Tuesday, October 25, 2011

Debugging NHibernate: Session Management


NHibernate session is a gateway for all operations that you perform on your datastore. It also plays a role of the first-level cache, minimizing the number of roundtrips between your application and the database server. As NHibernate documentation states, session is "a single-threaded, short-lived object representing a conversation between the application and the persistent store". Pay special attention to the bolded words: single-threaded and short-lived. Single-threaded in web-development world basically means that you should not use the same session instance in two or more concurrent requests. Short-lived on the other hand instructs you not to "overuse" the session instance so it does not become a copy of the database. It's on the developer's shoulders to meet those requirements and implement a correct session management. Fortunately, there are several patterns already created for this purpose: session-per-request, session-per-conversation, session-per-thread, etc. with their implementation exemplars easily accessible in the Internet. But even if you take one of those examples and adapt it to your application needs, it may happen that the session does not behave in a way that you would expect: objects are not persisted, events are not fired or you get LazyLoadException. Those nasty bugs are usually quite tricky to resolve, especially in enterprise-level applications where objects lifetime is controlled by some kind of Inversion of Control container. In this article, I would like to show you how to find the exact moments when the session is created and destroyed (and by whom) and what information can be retrieved from its properties.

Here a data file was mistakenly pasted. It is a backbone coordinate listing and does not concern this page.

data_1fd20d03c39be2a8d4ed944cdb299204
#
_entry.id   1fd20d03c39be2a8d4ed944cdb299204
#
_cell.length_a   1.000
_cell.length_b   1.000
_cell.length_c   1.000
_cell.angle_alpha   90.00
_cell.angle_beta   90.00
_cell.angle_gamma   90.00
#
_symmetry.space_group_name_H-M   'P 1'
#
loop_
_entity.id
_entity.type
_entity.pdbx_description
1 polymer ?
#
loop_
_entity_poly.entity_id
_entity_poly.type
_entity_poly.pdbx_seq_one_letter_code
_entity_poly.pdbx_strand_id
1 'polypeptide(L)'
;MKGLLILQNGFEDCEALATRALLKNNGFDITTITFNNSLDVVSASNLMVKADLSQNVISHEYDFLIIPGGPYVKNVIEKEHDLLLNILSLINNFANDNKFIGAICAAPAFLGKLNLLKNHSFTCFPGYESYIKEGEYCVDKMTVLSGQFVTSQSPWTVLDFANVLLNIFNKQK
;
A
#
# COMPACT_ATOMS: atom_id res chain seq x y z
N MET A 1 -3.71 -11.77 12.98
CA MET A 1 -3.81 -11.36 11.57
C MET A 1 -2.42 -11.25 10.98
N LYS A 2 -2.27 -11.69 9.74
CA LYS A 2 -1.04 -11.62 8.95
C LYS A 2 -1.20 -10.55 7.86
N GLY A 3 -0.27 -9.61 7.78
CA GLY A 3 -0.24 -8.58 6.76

The usual approach in investigating NHibernate internals would be to turn on its fine-grained logging and check the log4net appenders output. However it's not the approach that I would like to describe in this post (please make a comment if you wish to read an article about detailed NHibernate logging). Today, we will focus on how to use the Visual Studio debugger to examine the session management. I prepared a sample application on which you may train the debugging process (details of the configuration are provided at the end of the post).

Prepare NHibernate Symbols

To be able to debug the NHibernate source code, the debugger must know how to find it. If you are using the 3.0.0 version of NHibernate, you may use http://www.symbolsource.org configuring Visual Studio to use their symbol store. If your NHibernate version is different, you need to either compile NHibernate on your own and reference the produced binaries in your project or make use of the sourcepack script. Here I will describe the second approach (especially because I'm the author of the sourcepack and I need to advertise it somehow ;)). To use sourcepack, you will need to install Debugging Tools for Windows (you may install them from the WDK image) and powershell v2. The next step is to download NHibernate binaries (you should have them already in your application bin folder) and NHibernate sources from their sourceforge page.

Read more: Codeproject
QR: DebuggingNHibernate.aspx

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